We have a few publications accepted in the last few months. Two of which that are currently available are about the crepuscular-nocturnal bull ant, Myrmecia pyriformis.
In one story (1), with Sam, Bob and Jochen, we documented the nocturnal foraging style of these Myrmecia ants. It turns out that majority of ants from each nest carry out just one trip per day (technically night), starting close to sunset and ending around sunrise time. The few (<10% of the forager force) who make multiple trips are the ones that return with prey. The others seem to return with some form of food (most likely honeydew, sap). We determined this by weighing individual ants before and after foraging. We found an increase in body weight of individuals returning without prey – about 13mg on an average for an ant weighing 95mg, which is quite substantial. Those individuals that carry out only one trip seem to be the non-hunting ants.
So, this provided a natural spread of the times at which animals return home: those with prey return at night, some return during sunrise, thus experiencing a wide range of light intensities under which they need to navigate.
In the second study (2), with Chloé and Sam, we addressed how the navigational efficiency of these ants change at different light intensities. As it gets darker, ants stop longer and more frequently while foraging. This allows them to capture more light to create a brighter but coarser view of the world, which gives them enough information to head in the right direction for a short distance. At low light conditions they have huge problems in navigating to the nest and especially in pinpointing the inconspicuous nest entrance. Often, ants walk right on top of their nest entrance and continue to spend several more minutes searching for the nest entrance. At bright light intensities they walk faster and are most accurate in locating the nest. So despite being strictly crepuscular-nocturnal their navigational efficiency suffers at low light conditions. This indicates that (a) nocturnal bull ants are visually guided even at low light conditions, (b) most foragers avoid navigating at night because they are really bad at it and hence restrict their navigational tasks during dim lit periods of twilight.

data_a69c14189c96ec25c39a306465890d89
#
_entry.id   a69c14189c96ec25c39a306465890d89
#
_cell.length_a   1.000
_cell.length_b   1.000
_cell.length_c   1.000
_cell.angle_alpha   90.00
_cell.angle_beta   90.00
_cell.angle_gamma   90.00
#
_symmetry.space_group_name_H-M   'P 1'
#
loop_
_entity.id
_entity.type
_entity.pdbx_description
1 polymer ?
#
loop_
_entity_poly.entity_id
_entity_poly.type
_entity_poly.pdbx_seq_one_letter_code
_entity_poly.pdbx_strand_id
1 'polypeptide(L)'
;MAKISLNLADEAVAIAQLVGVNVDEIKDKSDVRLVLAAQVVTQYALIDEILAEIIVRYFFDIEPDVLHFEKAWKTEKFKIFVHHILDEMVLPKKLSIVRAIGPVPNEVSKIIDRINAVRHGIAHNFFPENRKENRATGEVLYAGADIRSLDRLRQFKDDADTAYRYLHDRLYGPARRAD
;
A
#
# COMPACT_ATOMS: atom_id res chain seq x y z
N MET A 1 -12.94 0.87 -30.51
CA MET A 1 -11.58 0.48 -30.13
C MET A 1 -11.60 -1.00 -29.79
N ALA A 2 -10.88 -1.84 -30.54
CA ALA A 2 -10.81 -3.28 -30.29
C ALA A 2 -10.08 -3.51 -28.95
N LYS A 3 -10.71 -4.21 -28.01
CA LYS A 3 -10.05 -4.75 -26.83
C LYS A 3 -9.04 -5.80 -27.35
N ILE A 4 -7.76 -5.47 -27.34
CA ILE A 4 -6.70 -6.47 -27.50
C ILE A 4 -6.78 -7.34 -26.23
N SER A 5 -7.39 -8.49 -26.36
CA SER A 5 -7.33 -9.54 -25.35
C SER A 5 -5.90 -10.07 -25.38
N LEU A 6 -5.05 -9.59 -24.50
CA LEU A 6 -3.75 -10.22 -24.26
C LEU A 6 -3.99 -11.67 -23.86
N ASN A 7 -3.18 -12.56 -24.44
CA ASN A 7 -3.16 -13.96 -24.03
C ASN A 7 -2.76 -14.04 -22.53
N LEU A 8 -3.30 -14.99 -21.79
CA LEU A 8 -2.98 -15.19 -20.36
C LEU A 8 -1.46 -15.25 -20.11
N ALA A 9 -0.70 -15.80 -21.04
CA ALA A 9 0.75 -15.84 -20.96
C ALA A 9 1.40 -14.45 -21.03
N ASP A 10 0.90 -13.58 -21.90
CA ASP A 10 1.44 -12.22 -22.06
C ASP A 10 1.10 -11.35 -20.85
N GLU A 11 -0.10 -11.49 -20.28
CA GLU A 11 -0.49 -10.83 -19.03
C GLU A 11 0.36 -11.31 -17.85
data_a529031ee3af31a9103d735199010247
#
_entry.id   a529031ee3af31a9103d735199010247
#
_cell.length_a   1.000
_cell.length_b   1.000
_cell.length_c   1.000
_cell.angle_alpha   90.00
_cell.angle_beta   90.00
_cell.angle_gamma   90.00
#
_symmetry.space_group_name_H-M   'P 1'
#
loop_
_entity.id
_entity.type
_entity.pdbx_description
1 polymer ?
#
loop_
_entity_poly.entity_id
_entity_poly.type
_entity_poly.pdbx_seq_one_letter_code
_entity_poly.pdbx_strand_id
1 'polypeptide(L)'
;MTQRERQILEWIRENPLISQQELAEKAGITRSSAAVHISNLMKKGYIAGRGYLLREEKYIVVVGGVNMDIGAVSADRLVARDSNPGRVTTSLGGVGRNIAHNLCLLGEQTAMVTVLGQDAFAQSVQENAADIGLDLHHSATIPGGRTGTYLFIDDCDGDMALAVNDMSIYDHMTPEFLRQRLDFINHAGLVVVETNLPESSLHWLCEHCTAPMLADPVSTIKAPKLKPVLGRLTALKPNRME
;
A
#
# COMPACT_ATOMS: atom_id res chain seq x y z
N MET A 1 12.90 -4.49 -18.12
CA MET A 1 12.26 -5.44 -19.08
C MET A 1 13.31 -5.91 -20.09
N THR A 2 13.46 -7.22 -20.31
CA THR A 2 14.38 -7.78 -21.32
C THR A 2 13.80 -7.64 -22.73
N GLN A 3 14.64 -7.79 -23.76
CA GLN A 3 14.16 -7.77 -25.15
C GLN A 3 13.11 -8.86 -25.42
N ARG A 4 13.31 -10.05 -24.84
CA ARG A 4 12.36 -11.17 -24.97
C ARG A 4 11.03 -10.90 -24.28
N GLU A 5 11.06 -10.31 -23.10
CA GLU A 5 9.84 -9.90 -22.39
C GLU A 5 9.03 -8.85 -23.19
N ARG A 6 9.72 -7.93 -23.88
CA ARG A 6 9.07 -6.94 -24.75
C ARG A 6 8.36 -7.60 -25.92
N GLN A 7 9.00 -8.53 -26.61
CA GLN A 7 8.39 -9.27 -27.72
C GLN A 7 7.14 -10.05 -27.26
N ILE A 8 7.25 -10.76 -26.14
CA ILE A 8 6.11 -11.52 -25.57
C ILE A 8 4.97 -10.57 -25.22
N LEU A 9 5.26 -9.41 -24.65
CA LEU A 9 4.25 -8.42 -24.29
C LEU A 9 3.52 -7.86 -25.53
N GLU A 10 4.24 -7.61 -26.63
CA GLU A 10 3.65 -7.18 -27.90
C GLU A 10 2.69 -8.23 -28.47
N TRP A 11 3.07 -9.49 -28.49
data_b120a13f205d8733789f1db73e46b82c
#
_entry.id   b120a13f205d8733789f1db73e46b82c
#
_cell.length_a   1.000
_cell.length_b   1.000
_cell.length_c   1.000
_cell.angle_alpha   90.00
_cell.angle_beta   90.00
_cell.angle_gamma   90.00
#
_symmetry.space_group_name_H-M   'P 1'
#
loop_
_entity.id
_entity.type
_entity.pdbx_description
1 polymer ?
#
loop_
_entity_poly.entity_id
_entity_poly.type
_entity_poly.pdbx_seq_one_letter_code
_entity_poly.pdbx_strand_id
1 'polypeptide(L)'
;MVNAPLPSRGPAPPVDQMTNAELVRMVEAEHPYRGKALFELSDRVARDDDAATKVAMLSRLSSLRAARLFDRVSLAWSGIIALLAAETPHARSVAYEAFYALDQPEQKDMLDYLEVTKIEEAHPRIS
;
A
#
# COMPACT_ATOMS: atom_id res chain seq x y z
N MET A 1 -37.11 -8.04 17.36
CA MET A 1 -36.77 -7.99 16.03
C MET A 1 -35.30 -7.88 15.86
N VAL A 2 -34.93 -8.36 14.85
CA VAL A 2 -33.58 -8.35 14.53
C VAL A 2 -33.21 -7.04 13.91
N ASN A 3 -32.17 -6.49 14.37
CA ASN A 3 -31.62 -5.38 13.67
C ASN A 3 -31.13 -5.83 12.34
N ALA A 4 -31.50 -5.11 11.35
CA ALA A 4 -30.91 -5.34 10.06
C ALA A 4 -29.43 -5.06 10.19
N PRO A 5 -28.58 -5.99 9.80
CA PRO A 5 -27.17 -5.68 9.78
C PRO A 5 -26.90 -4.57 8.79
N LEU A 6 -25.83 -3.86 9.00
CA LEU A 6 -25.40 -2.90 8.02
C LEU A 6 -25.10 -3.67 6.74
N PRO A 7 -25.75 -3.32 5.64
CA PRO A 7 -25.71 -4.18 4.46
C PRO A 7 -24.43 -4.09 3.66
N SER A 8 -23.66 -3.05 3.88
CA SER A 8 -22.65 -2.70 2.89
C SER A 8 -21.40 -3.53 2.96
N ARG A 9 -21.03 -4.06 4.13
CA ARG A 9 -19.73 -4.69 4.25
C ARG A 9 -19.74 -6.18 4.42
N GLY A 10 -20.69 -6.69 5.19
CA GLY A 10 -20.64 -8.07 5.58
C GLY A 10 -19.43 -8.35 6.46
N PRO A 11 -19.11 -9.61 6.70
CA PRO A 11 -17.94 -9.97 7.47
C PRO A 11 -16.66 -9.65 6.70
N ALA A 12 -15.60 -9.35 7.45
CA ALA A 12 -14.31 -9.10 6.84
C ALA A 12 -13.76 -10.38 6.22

1. Reid SF, Narendra A, Taylor RW & Zeil J. 2013. Foraging ecology of the night-active bull ant, Myrmecia pyriformis. Australian Journal of Zoology 61: 170-177.
2. Narendra A, Reid SF & Raderschall CA. 2013. Navigational efficiency of nocturnal Myrmecia ants suffers at low light levels. PLoS ONE 8(3): e58801.